14 Oct Printer Quality Assurance and Preventive Maintenance
A consistent print quality, as well as an extended printhead life are both achieved with regular cleaning, media management, sampling and replacement of aging parts. A printer quality assurance plan should include each of these vital procedures. A well-maintained printer with scheduled cleaning and maintenance can produce several hundred thousand consistent, high-quality labels. The following steps will show how to incorporate each element into a sound quality assurance plan.
The regular cleaning of printheads protects against sudden failures and quality degradation over time. Abrasion is the major leading cause of premature printhead failure. One estimate claims abrasion is responsible for more than 80 percent of failures.
When dirt, dust and other contaminants collect on the printhead they can block heat transfer, which can cause other printhead elements to overheat and burn out. This will require replacement of the printhead. After continuous exposure to heat, the contaminants become hardened and baked onto the printhead, which can cause corrosion. Before burning out, blocked elements create print quality problems by producing voids or lighter images.
Buildup and related problems can be prevented through regular cleaning with specialty printhead cleaning products, including pens, swabs and cards. Printer cleaning products are specially formulated to lift dirt and grease from the printhead and quickly evaporate which won’t leave a buildup behind. The applicator material is specifically designed not to stick to the printhead and leave debris.
Businesses that use label printers should make printhead cleaning part of their regular operational routine. Cleaning the printhead every time the ribbon is replaced in thermal-transfer printing, or at every media change for direct thermal printing, should be satisfactory for most users. Inexpensive materials can make printhead cleaning quick and convenient. The investment made in time and materials for regular printhead cleaning is repaid many times over because of the costly printhead failure problems it prevents.
Media selection and handling are also highly manageable variables that affect quality.
When label material and ribbons are loaded correctly every time with thorough operator training and review, you will be able to prevent many wrinkling and uneven printing problems.
Purchasing managers must also be trained in regards to the impact media has on print quality and overall operational efficiency. Labels and ribbons must be matched to each other and also to the usage conditions they are required to perform in to ensure proper imaging performance. Labeling systems integrators or the printer manufacturer will recommend several acceptable options.
Users will usually be able to find lower-cost options that have not been specifically certified or recommended. Even though these options will save money initially, in the long run you will be risking print quality that could create even more expensive problems down the road. If the media you have implemented causes even one print quality problem that led to a customer chargeback, the material savings would be offset several times over by the resulting fines, returns processing expenses and lost customer confidence.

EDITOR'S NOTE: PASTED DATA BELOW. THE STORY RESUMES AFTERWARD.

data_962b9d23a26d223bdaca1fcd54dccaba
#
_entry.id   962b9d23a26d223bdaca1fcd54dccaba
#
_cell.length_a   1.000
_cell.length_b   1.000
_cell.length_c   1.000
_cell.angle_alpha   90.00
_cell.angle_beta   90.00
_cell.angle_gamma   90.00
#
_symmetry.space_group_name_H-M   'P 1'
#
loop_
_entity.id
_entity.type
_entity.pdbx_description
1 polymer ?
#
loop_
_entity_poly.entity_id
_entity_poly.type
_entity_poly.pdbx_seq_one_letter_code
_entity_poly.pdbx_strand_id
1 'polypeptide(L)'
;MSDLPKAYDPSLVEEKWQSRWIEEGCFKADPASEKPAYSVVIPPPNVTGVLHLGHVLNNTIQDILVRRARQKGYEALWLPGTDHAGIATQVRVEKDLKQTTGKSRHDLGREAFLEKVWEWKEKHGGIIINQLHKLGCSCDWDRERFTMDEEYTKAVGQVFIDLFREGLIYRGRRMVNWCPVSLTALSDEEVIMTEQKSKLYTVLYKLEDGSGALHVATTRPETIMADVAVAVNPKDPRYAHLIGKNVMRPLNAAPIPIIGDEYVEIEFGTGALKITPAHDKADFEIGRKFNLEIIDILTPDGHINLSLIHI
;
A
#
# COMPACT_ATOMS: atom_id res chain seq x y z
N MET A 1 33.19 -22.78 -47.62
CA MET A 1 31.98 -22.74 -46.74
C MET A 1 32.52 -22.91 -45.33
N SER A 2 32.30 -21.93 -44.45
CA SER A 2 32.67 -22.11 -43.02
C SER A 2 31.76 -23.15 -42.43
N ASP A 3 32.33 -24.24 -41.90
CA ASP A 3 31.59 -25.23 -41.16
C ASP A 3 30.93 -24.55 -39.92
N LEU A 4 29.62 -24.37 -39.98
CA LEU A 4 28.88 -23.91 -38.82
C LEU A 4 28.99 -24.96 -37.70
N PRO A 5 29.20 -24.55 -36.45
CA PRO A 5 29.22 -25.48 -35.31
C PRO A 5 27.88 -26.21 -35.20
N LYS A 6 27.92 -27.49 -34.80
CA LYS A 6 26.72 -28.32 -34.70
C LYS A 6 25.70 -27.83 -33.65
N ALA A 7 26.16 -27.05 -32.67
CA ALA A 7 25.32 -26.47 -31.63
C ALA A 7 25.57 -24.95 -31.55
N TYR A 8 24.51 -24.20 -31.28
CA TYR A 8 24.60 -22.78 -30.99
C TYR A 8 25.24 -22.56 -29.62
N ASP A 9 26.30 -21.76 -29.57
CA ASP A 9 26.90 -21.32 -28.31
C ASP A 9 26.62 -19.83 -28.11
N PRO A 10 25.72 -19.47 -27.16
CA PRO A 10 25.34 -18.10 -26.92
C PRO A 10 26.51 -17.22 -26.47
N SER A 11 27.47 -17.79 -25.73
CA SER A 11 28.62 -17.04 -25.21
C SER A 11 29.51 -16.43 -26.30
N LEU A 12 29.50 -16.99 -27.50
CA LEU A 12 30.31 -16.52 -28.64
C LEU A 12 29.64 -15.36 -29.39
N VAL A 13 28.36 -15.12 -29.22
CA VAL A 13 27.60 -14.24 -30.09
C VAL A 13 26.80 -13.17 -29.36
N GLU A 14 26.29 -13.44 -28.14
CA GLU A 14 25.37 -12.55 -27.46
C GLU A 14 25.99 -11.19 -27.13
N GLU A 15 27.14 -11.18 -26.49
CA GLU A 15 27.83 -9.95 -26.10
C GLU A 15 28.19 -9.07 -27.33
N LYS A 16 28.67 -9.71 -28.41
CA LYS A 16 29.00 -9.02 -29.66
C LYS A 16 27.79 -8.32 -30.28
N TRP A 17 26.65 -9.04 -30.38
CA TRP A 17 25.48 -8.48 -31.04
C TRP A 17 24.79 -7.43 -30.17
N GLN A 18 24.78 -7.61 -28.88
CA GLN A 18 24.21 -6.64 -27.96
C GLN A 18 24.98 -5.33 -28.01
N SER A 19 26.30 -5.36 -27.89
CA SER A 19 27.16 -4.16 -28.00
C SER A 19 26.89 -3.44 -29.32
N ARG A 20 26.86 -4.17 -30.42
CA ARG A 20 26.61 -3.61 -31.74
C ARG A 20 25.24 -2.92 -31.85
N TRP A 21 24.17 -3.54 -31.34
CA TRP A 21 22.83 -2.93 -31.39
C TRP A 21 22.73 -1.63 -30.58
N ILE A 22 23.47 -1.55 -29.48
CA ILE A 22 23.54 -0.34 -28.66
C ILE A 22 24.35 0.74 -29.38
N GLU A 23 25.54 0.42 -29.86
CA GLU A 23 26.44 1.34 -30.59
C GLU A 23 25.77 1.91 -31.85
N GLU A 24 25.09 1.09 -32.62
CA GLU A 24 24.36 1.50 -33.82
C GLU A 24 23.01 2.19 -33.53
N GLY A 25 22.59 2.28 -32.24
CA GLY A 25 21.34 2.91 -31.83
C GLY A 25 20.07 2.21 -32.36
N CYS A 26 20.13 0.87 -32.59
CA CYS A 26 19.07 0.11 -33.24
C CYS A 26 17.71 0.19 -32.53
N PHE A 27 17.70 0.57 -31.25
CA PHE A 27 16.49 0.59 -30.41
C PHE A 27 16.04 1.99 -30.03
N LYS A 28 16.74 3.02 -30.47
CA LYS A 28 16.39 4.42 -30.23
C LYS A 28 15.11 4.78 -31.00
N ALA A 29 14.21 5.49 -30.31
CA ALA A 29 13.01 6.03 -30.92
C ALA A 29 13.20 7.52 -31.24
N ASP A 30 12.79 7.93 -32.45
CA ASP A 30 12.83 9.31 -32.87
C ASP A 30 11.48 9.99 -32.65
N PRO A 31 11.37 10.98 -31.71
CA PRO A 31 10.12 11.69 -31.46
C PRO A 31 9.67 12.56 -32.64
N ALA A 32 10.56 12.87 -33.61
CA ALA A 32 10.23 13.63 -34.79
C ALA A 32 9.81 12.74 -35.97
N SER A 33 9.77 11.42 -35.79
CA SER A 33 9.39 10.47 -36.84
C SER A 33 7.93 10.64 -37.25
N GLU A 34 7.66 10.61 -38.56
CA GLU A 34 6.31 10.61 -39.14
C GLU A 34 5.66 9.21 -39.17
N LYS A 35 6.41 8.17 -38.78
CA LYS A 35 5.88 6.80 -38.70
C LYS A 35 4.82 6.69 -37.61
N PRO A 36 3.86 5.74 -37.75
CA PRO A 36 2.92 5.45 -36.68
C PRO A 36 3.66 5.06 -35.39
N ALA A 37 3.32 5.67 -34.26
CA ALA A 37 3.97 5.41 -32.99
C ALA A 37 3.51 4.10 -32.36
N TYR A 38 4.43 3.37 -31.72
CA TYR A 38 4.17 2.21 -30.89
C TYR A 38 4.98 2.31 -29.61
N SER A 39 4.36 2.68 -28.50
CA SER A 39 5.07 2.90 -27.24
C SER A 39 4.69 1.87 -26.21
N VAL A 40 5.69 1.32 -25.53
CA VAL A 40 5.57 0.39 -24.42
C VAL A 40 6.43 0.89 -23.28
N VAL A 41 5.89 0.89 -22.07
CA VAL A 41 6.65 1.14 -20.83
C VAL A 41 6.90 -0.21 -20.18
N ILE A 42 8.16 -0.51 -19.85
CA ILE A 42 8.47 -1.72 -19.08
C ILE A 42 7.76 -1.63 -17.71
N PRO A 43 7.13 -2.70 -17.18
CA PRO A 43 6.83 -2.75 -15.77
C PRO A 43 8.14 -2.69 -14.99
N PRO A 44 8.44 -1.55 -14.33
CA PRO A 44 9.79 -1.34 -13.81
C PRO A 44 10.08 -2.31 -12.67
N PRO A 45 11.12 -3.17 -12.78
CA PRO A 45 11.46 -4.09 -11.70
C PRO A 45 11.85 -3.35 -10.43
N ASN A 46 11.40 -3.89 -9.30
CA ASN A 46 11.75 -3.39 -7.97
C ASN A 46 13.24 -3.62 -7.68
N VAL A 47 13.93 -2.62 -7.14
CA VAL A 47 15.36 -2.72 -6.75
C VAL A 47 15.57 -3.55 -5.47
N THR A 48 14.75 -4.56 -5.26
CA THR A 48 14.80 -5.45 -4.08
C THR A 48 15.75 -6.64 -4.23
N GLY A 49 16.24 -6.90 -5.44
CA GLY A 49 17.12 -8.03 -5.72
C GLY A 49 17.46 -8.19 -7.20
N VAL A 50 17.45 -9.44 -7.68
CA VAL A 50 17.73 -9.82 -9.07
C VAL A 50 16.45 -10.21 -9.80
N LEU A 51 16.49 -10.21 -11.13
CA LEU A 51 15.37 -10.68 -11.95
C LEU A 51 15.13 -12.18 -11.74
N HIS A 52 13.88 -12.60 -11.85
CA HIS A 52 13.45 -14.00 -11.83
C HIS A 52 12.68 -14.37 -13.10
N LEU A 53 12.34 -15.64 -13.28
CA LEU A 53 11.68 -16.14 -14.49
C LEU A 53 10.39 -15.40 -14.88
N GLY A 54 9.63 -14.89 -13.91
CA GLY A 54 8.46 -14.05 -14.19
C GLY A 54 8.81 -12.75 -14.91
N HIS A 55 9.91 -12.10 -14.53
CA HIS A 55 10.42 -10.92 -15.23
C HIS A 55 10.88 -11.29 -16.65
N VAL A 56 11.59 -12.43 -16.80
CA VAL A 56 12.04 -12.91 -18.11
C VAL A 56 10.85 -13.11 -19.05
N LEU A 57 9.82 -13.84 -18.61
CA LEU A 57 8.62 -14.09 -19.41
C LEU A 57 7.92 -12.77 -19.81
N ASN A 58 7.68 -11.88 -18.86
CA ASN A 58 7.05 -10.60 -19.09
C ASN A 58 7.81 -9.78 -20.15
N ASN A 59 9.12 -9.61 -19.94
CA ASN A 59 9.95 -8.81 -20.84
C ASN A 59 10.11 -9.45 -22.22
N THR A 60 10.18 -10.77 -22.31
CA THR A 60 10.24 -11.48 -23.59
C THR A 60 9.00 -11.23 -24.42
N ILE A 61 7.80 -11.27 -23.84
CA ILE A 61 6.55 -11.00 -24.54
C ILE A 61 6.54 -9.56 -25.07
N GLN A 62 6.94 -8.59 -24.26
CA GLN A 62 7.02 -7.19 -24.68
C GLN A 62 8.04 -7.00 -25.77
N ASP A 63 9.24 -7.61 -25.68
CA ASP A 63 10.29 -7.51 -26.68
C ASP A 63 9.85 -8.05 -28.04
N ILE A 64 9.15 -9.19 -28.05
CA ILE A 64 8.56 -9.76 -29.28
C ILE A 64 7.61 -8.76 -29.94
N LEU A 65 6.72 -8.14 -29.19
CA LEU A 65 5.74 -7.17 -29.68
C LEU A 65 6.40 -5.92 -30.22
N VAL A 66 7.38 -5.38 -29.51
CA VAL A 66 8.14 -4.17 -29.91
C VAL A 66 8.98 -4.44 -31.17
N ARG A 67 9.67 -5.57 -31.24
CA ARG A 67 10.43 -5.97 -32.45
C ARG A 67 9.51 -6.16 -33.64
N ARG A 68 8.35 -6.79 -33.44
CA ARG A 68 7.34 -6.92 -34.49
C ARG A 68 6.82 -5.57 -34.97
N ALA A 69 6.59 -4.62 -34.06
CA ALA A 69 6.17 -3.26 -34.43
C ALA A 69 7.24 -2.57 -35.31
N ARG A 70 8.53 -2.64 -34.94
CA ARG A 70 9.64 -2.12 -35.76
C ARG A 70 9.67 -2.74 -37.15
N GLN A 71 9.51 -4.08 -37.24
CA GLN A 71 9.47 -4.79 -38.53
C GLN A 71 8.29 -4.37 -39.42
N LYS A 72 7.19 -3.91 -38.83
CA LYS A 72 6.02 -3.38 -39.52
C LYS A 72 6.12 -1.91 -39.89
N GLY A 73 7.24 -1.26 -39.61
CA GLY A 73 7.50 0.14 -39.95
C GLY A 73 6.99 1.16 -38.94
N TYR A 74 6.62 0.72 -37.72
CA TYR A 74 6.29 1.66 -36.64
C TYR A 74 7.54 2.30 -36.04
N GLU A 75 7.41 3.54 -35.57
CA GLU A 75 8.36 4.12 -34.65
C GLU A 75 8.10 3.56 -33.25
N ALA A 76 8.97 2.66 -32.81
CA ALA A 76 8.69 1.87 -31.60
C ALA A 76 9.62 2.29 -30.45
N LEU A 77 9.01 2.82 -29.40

Sampling is another method to monitor and test print quality. Operators need to be trained to perform visual label inspections daily to look for uneven images, voids, light printing or other obvious signs of trouble. More rigorous quality tests and third-party sample certification, should be regularly scheduled by all companies. Qualified third parties can provide unbiased analysis and recommend necessary corrective actions.
Only relying on visual inspections is a dangerous practice that could lead to labels that look good but are not in compliance. Many print quality problems are not visible to the naked eye. Using a handheld barcode scanner to see if labels will read is also not a sufficient quality check. The successful reading of a label with a handheld scanner in a controlled environment is no indication the label will read in real-world conditions. Most cartons with compliance shipping labels are processed at distribution centers that use high-speed conveyors and material handling equipment to move materials several hundred feet per minute. These conditions expose quality problems very quickly, and usually cannot be replicated in a test environment.
Companies that have compliance labeling programs will gladly inspect and monitor supplier label samples, or have designated a third-party service to certify label quality. Suppliers should take advantage of these resources by regularly sending label samples for testing. You should also always have your labels tested and recertified after any changes are made to the printing process, including the introduction of new label printers, media, software or printing locations.
The final step in ensuring barcode label printing quality is planned replacement of the printhead. Printheads are replaceable parts and there is no need to replace the entire printer at the end of a printhead life cycle. Printheads should be considered consumables, although expensive ones, and should be replaced as necessary.
The lifespan of a thermal printer depends on the type and quality of images being printed, heat settings, media as well as other factors. Users should record the lifetime print volume of each printhead and begin monitoring quality more closely as it nears the end of it’s life. Volume can be monitored with counters or other built-in features in printers, by recording and tracking media that is loaded onto the printer or by calculating average monthly printing volume. To avoid downtime, it is a good idea to have a spare printhead ready when service or replacement is needed.
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